Public obligations or public relations?

News of Li Peiying’s fate came today, the same day that our own banking executives appeared before Congress to explain what they’d done with their share of the TARP bailout money.

The Chinese airport executive was found guilty of bribery and embezzlement by the Jinan Intermediate People’s Court, and sentenced to death. The court noted that Li’s crimes had “resulted in large economic losses for that nation and that the amounts involved were extraordinary.”

Good thing the American bankers hadn’t been involved in anything like that.

The bank executives who appeared before the House today were not accused of any crime, but of greed and of abusing the public trust. And today they showed some measure of contrition, admitting (as Lloyd Blankfein, CEO of Goldman Sachs put it) that Wall Street “had lost sight of its larger public obligations.” Blankfein also acknowledged the “gulf” between the public and the financial services industry.

Hardly a mea culpa, but at least there is some hint of accountability here. The question is what will Blankfein and the other bankers will do to bridge the gulf. They have agencies to do this sort of work for them, of course; but public relations has never been about recognizing or meeting what Blankfein calls public obligations.

Identifying those obligations and specifying exactly what they require of executives like Blankfein and others within his organization might be a better first step.

Clearly what’s required now is something on the order of a new public charter for the banks and financial institutions, a charter that goes beyond regulations to specify obligations. A new charter doesn’t necessarily mean or entail nationalization; but it might require significant institutional and structural overhauls, not just a bailout with some degree of oversight, or salary caps. And it would require some thoughtful consideration of just how the public interest can, or should figure into the business models and business dealings of financial institutions.

That would be a first step, but even that probably won’t be taken. My guess is the bankers will instead take the public relations route, maybe do a few very well-publicized acts to demonstrate good corporate citizenship, and launch advertising campaigns to position The Bank as the friend of the downtrodden and downsized, where the common man (whose money and mortgage they hold) will be treated with understanding and compassion. Something genuine, heartfelt, a little sad, even, that nevertheless appeals to our hopes and our highest aspirations for something better in life…and something for the children. Watch for it.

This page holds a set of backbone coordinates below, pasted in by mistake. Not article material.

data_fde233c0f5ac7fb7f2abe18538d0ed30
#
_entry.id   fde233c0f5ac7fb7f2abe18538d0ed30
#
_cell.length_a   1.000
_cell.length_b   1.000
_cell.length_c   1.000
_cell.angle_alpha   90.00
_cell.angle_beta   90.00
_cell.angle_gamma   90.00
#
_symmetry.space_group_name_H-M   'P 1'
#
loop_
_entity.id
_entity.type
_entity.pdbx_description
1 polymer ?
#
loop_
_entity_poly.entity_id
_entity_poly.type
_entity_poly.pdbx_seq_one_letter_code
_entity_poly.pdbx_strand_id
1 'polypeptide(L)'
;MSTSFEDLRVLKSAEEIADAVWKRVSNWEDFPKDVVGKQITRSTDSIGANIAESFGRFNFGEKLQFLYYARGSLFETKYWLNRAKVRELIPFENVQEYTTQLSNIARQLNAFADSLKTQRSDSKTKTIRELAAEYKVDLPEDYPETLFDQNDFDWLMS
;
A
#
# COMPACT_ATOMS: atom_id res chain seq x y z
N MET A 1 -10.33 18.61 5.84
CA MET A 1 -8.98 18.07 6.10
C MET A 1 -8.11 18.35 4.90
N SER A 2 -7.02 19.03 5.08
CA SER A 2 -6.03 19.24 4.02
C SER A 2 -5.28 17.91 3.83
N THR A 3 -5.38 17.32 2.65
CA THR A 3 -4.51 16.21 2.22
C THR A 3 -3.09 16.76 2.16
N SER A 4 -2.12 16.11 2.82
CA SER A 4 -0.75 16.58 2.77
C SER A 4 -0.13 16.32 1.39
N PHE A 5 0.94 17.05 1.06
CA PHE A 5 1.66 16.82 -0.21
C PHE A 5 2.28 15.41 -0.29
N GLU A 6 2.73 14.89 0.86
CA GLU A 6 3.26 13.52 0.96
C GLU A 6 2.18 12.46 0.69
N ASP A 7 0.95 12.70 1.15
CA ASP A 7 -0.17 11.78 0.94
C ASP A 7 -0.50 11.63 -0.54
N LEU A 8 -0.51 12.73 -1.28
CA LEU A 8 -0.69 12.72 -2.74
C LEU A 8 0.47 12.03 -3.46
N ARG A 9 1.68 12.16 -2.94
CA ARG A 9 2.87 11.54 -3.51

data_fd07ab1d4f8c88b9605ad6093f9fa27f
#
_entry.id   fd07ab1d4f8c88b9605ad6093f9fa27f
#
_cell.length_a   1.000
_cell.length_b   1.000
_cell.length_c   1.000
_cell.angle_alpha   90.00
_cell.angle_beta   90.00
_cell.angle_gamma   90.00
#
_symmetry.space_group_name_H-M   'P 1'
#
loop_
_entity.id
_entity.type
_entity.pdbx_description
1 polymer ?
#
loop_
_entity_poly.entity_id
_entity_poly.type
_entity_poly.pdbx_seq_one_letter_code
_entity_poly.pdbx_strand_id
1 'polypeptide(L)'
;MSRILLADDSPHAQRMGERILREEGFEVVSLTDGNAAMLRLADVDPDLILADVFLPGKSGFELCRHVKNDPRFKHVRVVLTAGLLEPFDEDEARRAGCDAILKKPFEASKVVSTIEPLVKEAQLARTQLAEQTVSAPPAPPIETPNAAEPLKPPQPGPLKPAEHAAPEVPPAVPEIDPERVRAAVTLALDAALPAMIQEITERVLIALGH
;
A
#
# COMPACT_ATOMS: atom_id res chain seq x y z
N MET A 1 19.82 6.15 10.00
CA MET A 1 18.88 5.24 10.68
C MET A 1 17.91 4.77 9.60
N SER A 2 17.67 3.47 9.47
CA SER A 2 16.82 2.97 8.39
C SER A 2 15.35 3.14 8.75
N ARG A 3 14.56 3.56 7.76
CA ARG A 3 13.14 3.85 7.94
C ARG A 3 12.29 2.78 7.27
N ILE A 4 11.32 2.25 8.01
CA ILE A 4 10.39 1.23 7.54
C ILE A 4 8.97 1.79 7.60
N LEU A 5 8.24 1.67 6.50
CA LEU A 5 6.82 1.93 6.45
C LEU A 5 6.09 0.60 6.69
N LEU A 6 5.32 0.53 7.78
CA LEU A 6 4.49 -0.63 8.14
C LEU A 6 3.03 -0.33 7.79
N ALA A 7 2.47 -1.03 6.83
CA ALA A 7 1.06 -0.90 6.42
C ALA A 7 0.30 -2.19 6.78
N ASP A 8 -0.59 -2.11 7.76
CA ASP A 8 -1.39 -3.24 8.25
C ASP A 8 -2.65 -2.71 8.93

Or maybe I’m wrong, and maybe the bankers are prepared to lead or participate in a national conversation about their real obligations to the public. But if Lloyd Blankfein and his fellow bankers are thinking any more seriously about their public obligations — or about how to restore the trust they have broken — it was not particularly evident from today’s question and answer session. And the bankers still don’t seem to understand just how angry people are.

Neither (I suspect) does Congress, despite the pointed questions lawmakers put to the CEOs on Capitol Hill today.

Neither side today seemed ready or willing to depart from the script: congressional outrage met with what one report nicely described as “corporate aplomb.” And the worst thing that could happen is that we get through this — they get through this — and return to business as usual.

I’d like to think otherwise, but maybe it really is us against them. That’s how it seemed to me this afternoon, when I was talking with Peggy about the banks and the bailout. Peggy is a Greek woman from Bay Ridge who cuts my hair with a straight razor and who will talk at length and with great emotion on any and every subject. She is also a small business owner and a homeowner. She is definitely not a member of the chattering classes, but one of the people.

Today, as she put the final touches on my sideburns with the electric shears, she leaned in close and whispered conspiratorially into my ear: You know what they need, these bankers? The communists. The communists. They’ll set them straight. Just for two years, that’s all. Two years and they would set them straight.

I was going to tell her about Li Peiying and the verdict of the People’s Court, but I thought better of it.

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